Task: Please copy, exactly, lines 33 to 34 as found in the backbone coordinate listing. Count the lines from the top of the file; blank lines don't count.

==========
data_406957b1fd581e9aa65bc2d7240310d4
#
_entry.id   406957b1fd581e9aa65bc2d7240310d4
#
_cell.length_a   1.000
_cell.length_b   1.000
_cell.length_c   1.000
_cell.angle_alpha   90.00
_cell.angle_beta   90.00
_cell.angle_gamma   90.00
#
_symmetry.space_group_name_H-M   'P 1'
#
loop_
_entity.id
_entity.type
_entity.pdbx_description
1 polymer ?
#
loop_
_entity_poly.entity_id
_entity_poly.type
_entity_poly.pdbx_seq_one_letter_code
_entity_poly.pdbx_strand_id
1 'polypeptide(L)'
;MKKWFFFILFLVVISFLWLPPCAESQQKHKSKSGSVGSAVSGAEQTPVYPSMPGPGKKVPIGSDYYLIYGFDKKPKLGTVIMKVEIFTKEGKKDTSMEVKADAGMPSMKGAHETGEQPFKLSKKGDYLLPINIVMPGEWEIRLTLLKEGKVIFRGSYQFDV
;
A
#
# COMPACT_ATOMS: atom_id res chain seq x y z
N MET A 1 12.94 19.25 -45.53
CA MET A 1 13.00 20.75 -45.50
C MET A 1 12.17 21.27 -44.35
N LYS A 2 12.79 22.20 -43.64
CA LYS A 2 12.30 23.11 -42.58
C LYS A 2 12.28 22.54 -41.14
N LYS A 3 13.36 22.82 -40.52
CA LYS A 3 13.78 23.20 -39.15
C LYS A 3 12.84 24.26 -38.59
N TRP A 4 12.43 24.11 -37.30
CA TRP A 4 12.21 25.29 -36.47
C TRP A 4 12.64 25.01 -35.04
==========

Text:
C MET A 1 12.17 21.27 -44.35
N LYS A 2 12.79 22.20 -43.64